FOR IMMEDIATE RELEASE
Today was a disappointing day for all advocates of human rights. Today, the University of Minnesota student government body was supposed to be presented with a resolution asking our University to divest from companies that are complicit in the human rights violations of Palestinians. Instead, with a vote of 34-31-11, they voted to strike our resolution from the agenda. Removing it from the forum agenda means it was neglected before a discussion even took place.
Student government exists to be representative of the larger student body. As students at the University of Minnesota, we had every right to bring forth a resolution and discuss it in student government with fellow students. Unfortunately, the student government did not agree. They found a resolution concerning our complicity in the human rights violations of people halfway across the world uncomfortable and not worthy of their time. This action was disrespectful to our tradition of student engagement. It silenced marginalized voices.
MSA’s actions sent a message to all groups on campus: we are not up for difficult conversations. When marginalized students bring up a conversation that directly affects them, one that is not easily relatable, it’s not worthy of listening to. Discomfort and difficulty are not reasons to silence student discussions. Even though forum is where the student body can voice it concerns and put forth resolutions because of the wishes of a few, the marginalized are marginalized yet again.
But there is more. We have been asking ourselves why ever since. The reality is, our administration interjected into a conversation before the resolution was fully discussed by the students and before it was presented to them.
In his statement, President Kaler addressed our resolution, incorrectly framing its goals. What is noteworthy is that this statement came the morning of the vote. It was completely inappropriate given that this was a student conversation that was to resume that afternoon. We strongly believe that this statement negatively impacted student opinions. The resolution would have eventually been brought up to administration for their voices to be heard then. Instead, Kaler chose to voice his opinion- one that was not well informed nor did it engage the students that proposed the resolution. And this happened before students were allowed to even discuss and formulate their own thoughts on this resolution. The administration should not circumvent and overreach student voices in student discussion. This negatively affected our forum during the debate on the motion to strike down our resolution; the last student allowed to speak spoke from Kaler’s speech in a time when it was specified that only undergraduates would have the chance to speak. Kaler’s words were the last heard in the room, in an undergraduate discussion.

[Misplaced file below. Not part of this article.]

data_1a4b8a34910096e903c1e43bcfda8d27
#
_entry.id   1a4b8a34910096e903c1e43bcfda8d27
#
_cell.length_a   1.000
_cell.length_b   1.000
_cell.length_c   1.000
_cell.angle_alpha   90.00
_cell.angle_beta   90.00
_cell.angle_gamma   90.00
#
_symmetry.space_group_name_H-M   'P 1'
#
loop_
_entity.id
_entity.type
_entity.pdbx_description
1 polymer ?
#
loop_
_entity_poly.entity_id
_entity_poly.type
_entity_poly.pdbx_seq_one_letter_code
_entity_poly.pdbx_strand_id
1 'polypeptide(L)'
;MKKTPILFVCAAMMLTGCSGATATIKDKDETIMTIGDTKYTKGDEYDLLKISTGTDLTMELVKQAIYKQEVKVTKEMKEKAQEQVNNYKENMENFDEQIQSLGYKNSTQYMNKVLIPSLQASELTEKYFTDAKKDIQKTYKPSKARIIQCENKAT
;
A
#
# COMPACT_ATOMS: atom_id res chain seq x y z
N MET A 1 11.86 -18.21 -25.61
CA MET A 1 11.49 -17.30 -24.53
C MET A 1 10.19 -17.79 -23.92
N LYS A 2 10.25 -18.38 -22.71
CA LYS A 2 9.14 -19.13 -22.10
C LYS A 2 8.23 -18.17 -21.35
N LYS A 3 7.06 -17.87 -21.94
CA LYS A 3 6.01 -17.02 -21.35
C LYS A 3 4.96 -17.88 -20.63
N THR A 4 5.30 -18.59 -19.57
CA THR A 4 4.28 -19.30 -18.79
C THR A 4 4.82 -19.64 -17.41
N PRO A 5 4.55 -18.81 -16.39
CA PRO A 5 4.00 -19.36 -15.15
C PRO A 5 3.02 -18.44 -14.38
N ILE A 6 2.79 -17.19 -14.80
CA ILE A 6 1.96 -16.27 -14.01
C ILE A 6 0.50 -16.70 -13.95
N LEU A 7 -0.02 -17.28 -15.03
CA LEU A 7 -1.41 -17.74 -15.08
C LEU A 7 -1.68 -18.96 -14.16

What is most troubling is what inspired Kaler’s statement. On February 26th, 2016, a letter was sent to Kaler from the Minnesota State legislature urging Kaler to “publicly and resolutely oppose this resolution before this perilous vote is taken.” This letter was signed by 81 members of our state legislature. This is an unforgivable action. It was an unprecedented reach into student affairs and discussion. It was not the state legislature’s place to stifle student conversations on campus. Our student government should not be and cannot be a reflection of the state government. Our voices are voices that cause change and if they are censored to align with current policies, we will never see change.
There were over 35 student groups, faculty, and community organizations accompanied by nearly 500 signatures in support of this divestment resolution all silenced by Kaler and our MSA today. While we are overcome by the support of our fellow students and how much the conversation has grown as a result of this divestment resolution, we are extremely disappointed that it was all shut down on the floor of MSA. Fortunately, we, the students, have much more power than this. The conversation will continue as long as human rights violations continue.
This is the letter sent to Kaler attached below.